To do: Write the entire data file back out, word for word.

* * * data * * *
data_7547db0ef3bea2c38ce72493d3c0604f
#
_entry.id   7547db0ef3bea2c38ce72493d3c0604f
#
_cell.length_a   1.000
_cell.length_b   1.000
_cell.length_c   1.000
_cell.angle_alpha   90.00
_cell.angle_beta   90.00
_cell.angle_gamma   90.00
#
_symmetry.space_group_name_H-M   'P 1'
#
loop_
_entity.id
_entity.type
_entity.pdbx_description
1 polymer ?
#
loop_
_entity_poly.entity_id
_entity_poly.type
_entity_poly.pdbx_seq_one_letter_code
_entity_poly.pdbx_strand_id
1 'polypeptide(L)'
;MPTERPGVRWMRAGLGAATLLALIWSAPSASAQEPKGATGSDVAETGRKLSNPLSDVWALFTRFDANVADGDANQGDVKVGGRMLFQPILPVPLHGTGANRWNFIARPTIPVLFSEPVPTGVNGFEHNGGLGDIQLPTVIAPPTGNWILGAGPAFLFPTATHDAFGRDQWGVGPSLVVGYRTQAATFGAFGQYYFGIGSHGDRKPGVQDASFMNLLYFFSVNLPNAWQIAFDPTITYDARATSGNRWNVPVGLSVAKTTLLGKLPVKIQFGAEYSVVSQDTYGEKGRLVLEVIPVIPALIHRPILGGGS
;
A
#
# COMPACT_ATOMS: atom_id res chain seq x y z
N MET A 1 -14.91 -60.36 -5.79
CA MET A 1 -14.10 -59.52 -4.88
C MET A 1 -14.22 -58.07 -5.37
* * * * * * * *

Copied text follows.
data_7547db0ef3bea2c38ce72493d3c0604f
#
_entry.id   7547db0ef3bea2c38ce72493d3c0604f
#
_cell.length_a   1.000
_cell.length_b   1.000
_cell.length_c   1.000
_cell.angle_alpha   90.00
_cell.angle_beta   90.00
_cell.angle_gamma   90.00
#
_symmetry.space_group_name_H-M   'P 1'
#
loop_
_entity.id
_entity.type
_entity.pdbx_description
1 polymer ?
#
loop_
_entity_poly.entity_id
_entity_poly.type
_entity_poly.pdbx_seq_one_letter_code
_entity_poly.pdbx_strand_id
1 'polypeptide(L)'
;MPTERPGVRWMRAGLGAATLLALIWSAPSASAQEPKGATGSDVAETGRKLSNPLSDVWALFTRFDANVADGDANQGDVKVGGRMLFQPILPVPLHGTGANRWNFIARPTIPVLFSEPVPTGVNGFEHNGGLGDIQLPTVIAPPTGNWILGAGPAFLFPTATHDAFGRDQWGVGPSLVVGYRTQAATFGAFGQYYFGIGSHGDRKPGVQDASFMNLLYFFSVNLPNAWQIAFDPTITYDARATSGNRWNVPVGLSVAKTTLLGKLPVKIQFGAEYSVVSQDTYGEKGRLVLEVIPVIPALIHRPILGGGS
;
A
#
# COMPACT_ATOMS: atom_id res chain seq x y z
N MET A 1 -14.91 -60.36 -5.79
CA MET A 1 -14.10 -59.52 -4.88
C MET A 1 -14.22 -58.07 -5.37